Correcting Sight and Accounting at Lca-Vision Inc

11 Pages Posted: 2 Aug 2018 Last revised: 10 Nov 2021

See all articles by Justin Hopkins

Justin Hopkins

University of Virginia - Darden School of Business


This case provides students with an opportunity to decide how to respond to an SEC inquiry and how to communicate adverse news. It does so in the context of accounting for separately priced extended warranties. LCA-Vision (LCA), a leading provider of LASIK vision-correction services, accounted for separately priced extended warranties incorrectly. Under US generally accepted accounting principles (GAAP), LCA was required to defer revenues associated with extended warranties. Instead, LCA recognized 93% of these revenues immediately, and deferred the 7% in accordance with the proportion of customers needing follow-up treatment. During the routine review process, the SEC posted a comment letter questioning this accounting treatment, which subsequently led to a restatement and shareholder litigation. Therefore, the case is an opportunity to examine how managers interact with regulatory bodies, communicate with investors, account for separately priced extended warranties, and correct erroneous filings via issuing a restatement. It is suitable for an audience of accounting students, or as an elective for general business students who have some exposure to accounting.



Rev. Nov. 30, 2018

Correcting Sight and Accounting at LCA-Vision Inc.

It is 10:35 p.m. on March 13, 2007, and an excited Jonathan Harper puts down the phone. He just spoke with his boss, Levi, and has been given his first assignment as a new consultant. His firm advises on matters of securities regulations. The client, LCA-Vision Inc. (LCA), has just run into problems with the Securities and Exchange Commission (SEC). Harper did not get all the details, but, apparently, LCA's description of its accounting led the SEC to believe that its accounting for separately priced warranties is not in compliance with US generally accepted accounting principles (GAAP). LCA wants to know whether it is in compliance, and, if not, how it should account for these warranties and communicate with the SEC and investors. Harper can hardly believe his luck. In his very first assignment, he will get an opportunity to advise a client on how to deal with the nation's top securities regulator. Levi had arranged a meeting with him in the morning to share details. But Harper was too excited to sleep, so he decided to see what he could find out about LCA and its accounting policies relating to extended warranties prior to the meeting.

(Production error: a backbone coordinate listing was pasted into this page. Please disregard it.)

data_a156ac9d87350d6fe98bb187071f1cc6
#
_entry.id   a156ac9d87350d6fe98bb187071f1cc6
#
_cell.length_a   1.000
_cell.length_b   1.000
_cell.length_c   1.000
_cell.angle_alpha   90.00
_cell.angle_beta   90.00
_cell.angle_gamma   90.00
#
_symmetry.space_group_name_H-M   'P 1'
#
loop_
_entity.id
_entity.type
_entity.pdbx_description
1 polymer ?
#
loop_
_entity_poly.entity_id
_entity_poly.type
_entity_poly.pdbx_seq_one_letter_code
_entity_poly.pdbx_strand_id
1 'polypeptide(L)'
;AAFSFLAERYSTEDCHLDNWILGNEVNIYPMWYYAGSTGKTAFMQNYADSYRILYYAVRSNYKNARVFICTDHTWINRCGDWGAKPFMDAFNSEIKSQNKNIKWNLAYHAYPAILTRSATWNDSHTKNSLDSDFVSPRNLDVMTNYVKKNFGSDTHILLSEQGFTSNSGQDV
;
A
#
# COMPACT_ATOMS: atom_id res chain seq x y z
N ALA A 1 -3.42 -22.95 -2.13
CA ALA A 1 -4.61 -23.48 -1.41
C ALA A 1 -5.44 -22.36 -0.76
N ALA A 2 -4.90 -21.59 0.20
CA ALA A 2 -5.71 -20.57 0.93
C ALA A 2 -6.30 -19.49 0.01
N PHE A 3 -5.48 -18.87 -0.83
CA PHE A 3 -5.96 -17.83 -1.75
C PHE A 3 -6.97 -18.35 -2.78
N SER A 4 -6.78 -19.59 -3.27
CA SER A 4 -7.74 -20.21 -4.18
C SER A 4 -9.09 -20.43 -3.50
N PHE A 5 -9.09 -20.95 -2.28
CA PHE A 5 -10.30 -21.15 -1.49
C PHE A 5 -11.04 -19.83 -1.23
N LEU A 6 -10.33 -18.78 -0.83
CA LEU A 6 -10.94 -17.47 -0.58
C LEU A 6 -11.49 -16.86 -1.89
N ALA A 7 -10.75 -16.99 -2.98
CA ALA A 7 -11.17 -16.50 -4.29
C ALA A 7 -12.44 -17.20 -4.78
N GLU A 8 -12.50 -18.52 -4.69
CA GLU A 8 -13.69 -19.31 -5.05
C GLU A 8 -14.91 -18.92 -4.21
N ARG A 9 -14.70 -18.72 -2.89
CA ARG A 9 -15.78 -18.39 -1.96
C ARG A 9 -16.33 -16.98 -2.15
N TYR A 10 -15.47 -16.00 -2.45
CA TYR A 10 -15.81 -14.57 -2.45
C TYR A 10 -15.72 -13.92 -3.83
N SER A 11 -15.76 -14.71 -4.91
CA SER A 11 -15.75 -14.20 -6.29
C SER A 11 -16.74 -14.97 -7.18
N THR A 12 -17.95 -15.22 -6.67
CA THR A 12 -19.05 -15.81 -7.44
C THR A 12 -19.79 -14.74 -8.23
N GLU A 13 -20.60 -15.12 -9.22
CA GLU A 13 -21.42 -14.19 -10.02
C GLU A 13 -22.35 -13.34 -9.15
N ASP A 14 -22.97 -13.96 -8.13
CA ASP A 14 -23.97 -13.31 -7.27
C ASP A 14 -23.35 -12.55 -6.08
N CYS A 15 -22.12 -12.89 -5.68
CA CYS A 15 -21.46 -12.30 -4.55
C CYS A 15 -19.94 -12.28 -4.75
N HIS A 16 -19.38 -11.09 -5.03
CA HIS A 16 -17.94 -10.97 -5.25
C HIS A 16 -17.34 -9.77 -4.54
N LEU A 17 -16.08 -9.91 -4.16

Harper races online and finds that LCA is listed on NASDAQ (under the ticker LCAV), and is one of the leading providers of laser vision-correction services in the United States. He learns that LCA owns and operates 60 LasikPlus vision centers in the United States, and operates some in Canada through a joint venture. Since 1995, the company has performed more than 740,000 laser vision-correction procedures throughout the United States and Canada. Further, its stock price took off from 2003 through 2006, but is now starting to stall (Exhibit 1).

. . .

Keywords: restatement, SEC oversight, investor relations, accounting for separately priced extended warranties

Suggested Citation

Hopkins, Justin, Correcting Sight and Accounting at Lca-Vision Inc. Darden Case No. UVA-C-2413, Available at SSRN: or

Justin Hopkins (Contact Author)

University of Virginia - Darden School of Business ( email )

P.O. Box 6550
Charlottesville, VA 22906-6550
United States

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